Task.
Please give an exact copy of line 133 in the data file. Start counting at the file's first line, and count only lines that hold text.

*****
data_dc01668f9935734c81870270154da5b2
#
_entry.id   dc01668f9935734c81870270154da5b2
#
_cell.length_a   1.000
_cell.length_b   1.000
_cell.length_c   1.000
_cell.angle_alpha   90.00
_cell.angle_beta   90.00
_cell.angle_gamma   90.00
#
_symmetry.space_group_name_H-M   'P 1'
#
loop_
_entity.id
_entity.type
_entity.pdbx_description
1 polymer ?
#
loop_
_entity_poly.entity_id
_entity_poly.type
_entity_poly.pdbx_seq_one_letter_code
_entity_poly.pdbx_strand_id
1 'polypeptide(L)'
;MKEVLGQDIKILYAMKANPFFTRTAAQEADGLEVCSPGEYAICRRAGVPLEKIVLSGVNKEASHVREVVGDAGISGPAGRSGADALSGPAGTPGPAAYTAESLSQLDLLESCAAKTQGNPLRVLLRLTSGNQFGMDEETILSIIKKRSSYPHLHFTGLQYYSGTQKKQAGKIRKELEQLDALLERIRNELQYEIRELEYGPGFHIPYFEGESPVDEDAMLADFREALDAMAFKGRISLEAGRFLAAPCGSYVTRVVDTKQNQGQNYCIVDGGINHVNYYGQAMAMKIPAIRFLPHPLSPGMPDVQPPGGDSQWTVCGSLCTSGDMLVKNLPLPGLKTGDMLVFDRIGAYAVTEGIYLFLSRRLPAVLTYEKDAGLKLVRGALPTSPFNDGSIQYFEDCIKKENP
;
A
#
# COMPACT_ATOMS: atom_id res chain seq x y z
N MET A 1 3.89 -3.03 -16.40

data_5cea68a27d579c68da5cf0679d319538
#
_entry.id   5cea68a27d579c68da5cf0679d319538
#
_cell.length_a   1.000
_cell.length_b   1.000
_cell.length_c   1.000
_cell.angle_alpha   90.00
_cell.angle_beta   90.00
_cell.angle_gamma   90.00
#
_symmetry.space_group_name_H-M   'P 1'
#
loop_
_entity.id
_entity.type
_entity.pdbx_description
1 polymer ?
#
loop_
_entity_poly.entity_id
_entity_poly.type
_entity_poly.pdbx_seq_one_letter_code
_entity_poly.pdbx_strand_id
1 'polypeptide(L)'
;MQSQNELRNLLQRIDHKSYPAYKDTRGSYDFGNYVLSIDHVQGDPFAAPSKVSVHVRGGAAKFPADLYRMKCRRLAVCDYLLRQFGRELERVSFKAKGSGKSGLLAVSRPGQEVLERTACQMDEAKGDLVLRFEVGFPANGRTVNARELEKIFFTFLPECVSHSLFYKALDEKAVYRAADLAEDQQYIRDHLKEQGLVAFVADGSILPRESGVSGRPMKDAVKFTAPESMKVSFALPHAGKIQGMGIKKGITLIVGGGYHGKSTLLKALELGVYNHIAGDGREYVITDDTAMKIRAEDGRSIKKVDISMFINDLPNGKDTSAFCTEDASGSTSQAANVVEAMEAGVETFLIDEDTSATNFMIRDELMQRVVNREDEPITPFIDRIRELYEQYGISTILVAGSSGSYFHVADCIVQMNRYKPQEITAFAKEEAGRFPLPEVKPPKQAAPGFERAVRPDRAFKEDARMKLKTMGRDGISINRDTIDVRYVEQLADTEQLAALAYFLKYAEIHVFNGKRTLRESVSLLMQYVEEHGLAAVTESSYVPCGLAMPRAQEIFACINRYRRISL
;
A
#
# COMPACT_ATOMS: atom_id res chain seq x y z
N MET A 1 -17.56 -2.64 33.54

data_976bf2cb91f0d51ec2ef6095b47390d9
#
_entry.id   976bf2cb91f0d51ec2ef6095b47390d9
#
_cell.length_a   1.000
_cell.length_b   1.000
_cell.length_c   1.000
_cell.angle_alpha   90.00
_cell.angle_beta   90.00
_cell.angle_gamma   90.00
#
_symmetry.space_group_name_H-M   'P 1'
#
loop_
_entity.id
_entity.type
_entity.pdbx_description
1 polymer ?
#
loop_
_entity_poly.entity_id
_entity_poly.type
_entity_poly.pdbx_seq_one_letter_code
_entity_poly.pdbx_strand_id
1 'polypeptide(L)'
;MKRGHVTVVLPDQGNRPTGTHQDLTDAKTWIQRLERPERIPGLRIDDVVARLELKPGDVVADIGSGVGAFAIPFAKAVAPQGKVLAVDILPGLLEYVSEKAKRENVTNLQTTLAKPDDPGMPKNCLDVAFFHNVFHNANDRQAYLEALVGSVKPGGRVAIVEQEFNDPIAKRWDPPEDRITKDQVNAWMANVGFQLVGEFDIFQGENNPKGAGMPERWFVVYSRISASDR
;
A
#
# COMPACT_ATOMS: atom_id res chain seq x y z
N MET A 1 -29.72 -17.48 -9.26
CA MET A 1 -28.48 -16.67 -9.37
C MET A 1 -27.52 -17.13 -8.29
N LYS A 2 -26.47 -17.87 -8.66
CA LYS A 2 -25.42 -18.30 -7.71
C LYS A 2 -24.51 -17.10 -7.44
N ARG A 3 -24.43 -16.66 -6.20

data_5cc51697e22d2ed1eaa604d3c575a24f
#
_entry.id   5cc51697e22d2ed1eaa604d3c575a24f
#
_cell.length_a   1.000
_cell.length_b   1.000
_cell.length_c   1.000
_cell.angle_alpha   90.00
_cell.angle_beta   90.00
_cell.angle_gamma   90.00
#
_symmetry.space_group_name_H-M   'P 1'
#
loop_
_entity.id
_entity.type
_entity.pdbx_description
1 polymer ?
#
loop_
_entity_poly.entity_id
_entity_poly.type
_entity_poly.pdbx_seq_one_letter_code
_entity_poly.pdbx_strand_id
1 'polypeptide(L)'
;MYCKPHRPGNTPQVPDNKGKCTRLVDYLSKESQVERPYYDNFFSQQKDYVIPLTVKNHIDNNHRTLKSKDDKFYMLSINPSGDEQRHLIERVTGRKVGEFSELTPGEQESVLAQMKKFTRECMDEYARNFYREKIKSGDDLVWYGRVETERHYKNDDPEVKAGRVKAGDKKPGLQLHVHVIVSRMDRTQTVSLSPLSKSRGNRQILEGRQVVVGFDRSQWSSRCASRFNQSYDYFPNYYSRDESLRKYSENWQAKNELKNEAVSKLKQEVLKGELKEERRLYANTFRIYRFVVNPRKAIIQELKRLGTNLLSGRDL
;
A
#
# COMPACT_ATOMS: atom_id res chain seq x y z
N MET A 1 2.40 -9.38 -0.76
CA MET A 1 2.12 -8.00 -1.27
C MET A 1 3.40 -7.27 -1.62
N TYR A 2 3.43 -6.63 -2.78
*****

N TYR A 2 3.43 -6.63 -2.78